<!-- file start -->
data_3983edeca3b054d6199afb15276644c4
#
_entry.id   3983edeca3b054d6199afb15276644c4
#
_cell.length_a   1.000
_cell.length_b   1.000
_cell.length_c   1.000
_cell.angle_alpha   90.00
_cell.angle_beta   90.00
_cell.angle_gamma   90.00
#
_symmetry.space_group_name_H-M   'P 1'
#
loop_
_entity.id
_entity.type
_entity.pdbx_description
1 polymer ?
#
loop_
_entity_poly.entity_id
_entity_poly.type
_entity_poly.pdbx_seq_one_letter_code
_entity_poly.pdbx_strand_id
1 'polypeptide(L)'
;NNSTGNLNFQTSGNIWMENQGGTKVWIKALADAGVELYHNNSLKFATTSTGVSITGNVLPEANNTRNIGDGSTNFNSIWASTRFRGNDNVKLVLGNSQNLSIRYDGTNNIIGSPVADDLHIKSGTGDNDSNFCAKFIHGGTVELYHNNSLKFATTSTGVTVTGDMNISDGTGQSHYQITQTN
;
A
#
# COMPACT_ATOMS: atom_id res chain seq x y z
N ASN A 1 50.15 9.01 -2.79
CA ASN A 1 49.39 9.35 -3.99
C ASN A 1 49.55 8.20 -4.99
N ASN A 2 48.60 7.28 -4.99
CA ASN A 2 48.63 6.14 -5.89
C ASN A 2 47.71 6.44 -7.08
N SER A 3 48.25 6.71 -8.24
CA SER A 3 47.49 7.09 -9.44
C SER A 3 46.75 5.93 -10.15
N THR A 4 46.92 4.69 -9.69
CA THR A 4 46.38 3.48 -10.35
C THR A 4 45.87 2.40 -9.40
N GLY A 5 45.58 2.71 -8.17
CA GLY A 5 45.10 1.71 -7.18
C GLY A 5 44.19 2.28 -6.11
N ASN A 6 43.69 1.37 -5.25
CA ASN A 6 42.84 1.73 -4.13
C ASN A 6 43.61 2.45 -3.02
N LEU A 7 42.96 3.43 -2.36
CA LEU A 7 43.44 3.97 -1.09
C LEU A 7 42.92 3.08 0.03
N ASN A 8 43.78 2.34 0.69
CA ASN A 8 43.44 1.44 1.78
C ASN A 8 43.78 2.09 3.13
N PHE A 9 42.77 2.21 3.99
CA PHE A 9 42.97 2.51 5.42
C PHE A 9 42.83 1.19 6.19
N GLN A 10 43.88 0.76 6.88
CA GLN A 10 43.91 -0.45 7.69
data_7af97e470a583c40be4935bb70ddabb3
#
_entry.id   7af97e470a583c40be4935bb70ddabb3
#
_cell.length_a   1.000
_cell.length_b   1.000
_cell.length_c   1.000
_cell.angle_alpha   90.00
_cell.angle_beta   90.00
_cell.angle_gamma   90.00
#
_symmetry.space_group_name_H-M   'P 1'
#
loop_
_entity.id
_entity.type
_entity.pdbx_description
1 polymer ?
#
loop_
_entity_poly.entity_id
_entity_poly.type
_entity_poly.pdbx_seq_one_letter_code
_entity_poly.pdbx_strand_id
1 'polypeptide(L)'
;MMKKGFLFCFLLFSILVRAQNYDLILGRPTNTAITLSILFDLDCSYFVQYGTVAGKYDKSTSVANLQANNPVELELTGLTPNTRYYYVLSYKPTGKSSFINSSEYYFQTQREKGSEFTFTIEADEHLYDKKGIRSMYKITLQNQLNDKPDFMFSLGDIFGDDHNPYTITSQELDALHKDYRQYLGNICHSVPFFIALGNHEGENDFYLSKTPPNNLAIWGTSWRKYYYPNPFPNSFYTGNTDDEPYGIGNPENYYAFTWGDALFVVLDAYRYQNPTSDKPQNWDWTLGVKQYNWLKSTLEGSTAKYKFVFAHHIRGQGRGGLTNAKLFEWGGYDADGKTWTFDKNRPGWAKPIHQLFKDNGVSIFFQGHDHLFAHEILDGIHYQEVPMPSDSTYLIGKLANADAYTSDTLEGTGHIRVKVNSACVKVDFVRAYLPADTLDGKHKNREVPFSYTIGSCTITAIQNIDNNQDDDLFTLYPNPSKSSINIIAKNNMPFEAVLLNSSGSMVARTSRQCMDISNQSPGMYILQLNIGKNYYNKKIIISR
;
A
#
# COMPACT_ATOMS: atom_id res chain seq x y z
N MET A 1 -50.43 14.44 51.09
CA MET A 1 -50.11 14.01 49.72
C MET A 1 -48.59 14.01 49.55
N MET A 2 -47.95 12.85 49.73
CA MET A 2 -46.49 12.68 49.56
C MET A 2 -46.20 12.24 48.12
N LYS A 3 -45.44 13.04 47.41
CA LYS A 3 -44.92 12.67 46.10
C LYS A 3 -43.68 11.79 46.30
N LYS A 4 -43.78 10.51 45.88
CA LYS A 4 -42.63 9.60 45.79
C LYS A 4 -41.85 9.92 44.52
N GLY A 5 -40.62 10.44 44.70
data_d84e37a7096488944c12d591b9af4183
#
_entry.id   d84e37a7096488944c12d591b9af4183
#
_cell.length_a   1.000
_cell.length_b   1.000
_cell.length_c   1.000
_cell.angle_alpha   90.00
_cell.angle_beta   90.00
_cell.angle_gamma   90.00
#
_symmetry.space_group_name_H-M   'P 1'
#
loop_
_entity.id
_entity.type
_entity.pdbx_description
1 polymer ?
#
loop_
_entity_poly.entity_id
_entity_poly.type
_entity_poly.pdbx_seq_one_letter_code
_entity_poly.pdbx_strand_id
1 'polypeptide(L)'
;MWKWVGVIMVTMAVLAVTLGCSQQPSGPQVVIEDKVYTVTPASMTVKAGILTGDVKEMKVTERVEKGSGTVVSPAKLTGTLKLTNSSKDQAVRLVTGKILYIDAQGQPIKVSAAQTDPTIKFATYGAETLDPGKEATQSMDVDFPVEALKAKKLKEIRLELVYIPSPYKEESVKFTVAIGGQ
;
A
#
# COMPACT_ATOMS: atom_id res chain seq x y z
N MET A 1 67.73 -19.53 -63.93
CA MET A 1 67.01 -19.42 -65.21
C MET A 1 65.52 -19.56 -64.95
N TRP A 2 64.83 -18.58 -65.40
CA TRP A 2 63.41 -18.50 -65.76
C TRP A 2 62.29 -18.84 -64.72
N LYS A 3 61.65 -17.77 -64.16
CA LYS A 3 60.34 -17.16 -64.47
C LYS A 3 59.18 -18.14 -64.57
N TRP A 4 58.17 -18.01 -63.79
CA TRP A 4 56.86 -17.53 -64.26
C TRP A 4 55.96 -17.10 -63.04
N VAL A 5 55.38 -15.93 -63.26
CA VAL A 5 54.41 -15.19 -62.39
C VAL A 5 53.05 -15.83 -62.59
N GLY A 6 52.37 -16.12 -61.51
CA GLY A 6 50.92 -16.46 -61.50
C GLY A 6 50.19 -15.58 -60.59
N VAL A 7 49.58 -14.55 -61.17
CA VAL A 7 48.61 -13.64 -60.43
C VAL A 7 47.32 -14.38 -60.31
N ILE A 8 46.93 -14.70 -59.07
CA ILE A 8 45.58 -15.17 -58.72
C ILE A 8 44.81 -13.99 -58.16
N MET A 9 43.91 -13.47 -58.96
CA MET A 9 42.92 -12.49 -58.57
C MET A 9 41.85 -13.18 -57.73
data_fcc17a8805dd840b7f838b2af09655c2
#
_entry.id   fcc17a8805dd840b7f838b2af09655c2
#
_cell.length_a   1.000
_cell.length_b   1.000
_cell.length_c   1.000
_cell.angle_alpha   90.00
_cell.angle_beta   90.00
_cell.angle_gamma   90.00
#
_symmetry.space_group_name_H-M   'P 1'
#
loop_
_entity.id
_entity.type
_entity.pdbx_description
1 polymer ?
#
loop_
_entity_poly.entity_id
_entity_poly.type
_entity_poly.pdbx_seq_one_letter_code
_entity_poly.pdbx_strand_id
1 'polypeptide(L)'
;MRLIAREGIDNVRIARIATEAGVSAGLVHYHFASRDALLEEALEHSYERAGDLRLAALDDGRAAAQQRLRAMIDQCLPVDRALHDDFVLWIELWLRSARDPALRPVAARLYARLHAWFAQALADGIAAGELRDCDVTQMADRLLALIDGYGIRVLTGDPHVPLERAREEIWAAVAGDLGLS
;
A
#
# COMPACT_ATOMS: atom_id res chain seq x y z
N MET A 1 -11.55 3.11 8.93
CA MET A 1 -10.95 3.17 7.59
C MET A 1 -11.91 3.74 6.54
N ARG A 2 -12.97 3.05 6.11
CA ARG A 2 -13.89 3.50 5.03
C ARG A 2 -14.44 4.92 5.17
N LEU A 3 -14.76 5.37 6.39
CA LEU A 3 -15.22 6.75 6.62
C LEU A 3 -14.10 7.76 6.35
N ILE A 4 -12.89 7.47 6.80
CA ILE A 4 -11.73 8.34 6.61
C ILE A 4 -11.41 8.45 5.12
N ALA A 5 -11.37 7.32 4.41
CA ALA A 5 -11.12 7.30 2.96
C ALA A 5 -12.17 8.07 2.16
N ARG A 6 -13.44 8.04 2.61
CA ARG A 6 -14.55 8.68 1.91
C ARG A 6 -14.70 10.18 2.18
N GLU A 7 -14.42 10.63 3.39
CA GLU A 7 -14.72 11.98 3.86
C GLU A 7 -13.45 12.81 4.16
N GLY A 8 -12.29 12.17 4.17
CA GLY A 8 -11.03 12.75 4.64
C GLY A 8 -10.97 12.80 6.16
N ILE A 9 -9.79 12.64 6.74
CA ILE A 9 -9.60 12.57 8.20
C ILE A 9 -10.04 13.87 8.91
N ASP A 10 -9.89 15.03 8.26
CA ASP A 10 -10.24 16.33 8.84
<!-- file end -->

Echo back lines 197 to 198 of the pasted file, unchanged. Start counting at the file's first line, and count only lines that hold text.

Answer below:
CA LEU A 3 -15.22 6.75 6.62
C LEU A 3 -14.10 7.76 6.35